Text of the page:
Early Modern Crime and Punishment

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The MPs who passed the laws that made up the Bloody Code were wealthy landowners.  They wanted to protect their property from thieves and others.  Most crime was still of low value items such as food and belongings.  However, pamphlets and broadsheets were beginning to be published, and only the wealthy could read in this period.  This meant that the wealthy lawmakers were more aware of crimes.  New crimes became common during this period.  Vagabonds begged for food, highwaymen held up coaches and stole money, poachers hunted game from other people's land and smugglers brought goods such as tea into the country to avoid paying taxes on them.  Travel became easier.  Many of the population were very poor.  Sometimes they had to steal what they needed to survive.


Vagabonds were beggars, tramps and vagrants who wandered around the country without a job. Most of them were unemployed people moving to a new town looking for work.

What factors influenced the emergence of vagrancy as a new crime?

The invention of printing in the late 15th century meant that books were published on many topics, including vagrancy.  These books and pamphlets were used to increase people's fear of vagrancy.  However, only wealthy people could read during this period so most people wouldn't have been able to read these works.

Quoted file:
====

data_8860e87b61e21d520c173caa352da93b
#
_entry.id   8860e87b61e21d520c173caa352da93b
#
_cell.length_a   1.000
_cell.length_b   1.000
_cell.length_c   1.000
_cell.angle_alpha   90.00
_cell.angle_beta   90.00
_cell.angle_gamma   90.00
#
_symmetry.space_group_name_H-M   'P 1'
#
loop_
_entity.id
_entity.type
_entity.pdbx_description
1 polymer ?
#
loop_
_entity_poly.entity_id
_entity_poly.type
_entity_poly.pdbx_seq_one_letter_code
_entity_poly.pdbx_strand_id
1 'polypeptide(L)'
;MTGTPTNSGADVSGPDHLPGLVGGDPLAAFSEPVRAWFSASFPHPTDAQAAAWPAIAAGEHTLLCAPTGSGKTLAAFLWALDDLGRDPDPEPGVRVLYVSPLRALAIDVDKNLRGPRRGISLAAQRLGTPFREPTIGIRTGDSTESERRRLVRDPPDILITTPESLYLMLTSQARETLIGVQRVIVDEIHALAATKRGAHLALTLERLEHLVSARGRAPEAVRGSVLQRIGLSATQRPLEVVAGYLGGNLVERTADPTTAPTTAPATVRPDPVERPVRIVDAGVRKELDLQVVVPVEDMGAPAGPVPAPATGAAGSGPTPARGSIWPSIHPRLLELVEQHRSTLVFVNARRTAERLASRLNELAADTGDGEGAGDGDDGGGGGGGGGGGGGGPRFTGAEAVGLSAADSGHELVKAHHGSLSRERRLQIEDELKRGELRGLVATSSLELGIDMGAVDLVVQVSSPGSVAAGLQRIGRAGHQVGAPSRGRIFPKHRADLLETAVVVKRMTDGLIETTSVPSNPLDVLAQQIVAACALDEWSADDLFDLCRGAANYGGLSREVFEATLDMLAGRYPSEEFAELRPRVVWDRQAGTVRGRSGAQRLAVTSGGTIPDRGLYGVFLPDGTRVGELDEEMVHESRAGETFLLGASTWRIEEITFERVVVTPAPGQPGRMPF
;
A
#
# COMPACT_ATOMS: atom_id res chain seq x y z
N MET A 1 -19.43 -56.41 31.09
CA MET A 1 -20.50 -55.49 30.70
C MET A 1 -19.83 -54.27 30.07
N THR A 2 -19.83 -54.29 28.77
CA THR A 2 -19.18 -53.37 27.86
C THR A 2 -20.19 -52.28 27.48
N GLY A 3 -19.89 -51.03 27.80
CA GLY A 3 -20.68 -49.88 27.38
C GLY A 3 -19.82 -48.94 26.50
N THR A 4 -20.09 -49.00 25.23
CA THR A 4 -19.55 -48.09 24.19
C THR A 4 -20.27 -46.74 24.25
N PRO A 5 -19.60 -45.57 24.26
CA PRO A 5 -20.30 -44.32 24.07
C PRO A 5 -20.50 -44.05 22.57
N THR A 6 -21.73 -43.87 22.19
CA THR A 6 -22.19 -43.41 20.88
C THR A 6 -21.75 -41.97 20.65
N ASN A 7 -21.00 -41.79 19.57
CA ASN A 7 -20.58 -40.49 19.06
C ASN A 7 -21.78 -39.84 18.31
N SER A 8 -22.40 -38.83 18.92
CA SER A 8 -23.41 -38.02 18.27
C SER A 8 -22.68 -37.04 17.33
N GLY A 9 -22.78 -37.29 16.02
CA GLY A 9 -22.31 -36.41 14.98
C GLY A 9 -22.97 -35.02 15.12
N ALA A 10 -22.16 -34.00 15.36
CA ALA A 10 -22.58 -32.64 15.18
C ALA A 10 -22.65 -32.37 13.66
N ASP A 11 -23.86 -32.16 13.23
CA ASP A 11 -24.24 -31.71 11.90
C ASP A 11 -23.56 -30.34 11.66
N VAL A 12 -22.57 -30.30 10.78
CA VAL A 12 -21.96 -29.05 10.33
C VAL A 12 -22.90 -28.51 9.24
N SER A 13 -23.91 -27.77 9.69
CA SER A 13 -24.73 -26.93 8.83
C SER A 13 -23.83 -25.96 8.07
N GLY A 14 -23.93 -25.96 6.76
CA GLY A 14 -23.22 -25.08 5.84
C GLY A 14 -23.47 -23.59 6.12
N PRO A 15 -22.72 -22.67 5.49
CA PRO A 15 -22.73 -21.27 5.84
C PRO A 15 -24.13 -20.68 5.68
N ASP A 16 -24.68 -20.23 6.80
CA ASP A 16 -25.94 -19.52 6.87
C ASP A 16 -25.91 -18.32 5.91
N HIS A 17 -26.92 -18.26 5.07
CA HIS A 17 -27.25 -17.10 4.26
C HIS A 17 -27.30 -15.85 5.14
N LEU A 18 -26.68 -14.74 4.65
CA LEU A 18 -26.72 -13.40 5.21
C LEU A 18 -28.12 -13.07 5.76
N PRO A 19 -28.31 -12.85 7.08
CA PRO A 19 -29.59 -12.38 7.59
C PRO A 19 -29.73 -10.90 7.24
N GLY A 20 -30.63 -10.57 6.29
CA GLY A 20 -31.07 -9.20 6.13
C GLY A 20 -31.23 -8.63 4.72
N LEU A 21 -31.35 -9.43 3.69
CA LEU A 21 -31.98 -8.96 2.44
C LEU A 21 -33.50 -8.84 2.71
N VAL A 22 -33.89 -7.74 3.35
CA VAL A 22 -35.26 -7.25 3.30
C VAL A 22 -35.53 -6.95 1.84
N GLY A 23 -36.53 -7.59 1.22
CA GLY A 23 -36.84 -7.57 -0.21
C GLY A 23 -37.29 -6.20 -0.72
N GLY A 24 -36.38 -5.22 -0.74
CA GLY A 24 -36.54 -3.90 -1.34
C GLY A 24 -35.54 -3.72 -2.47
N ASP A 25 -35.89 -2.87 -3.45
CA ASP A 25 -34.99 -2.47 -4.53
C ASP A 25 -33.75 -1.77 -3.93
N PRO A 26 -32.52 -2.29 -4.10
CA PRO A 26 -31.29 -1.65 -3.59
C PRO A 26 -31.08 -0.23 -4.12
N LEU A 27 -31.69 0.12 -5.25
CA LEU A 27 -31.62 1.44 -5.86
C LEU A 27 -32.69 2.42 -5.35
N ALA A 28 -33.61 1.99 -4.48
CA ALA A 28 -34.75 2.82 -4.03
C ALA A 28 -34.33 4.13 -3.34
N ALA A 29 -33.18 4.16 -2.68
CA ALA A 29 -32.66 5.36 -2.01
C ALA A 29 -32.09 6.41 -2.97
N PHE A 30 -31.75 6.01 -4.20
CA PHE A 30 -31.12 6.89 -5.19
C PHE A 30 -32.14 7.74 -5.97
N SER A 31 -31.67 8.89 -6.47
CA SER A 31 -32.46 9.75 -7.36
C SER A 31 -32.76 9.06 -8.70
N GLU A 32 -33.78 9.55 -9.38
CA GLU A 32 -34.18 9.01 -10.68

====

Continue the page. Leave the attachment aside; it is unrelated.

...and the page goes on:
Poverty was undoubtedly a big factor in vagrancy.  Some vagabonds were criminals, but others were simply poor and unemployed.  The growing population meant that there weren't enough jobs to go round and when harvests failed and bread prices rose, the poor became desparate.

There were tax systems set up in each town and village where the rich would pay to help the poor.  However, when travel became easier, the rich had to pay for both the travelling poor as well as their own poor, and many people didn't like this.

When Edward VI came to the throne in the mid-16th century, his Protestant advisers encouraged Puritan ideas and Puritans believed that not working was a sin.  This meant that laws against vagabonds were much harsher.


After 1542, the punishment for being a witch was execution.  Roughly a thousand women were executed for witchcraft between 1542 and 1715.

What factors influened the emergence of witchcraft as a new crime?

In the Middle Ages, witchcraft was regarded as a minor crime and was dealt with by the church courts. But in 1542, Parliament passed a law which made witchcraft punishable by death.  

Matthew Hopkins was known as the Witchhunter General.  He was responsible for hundreds of women in Essex confessing to being a witch in 1645.  He tortured the…




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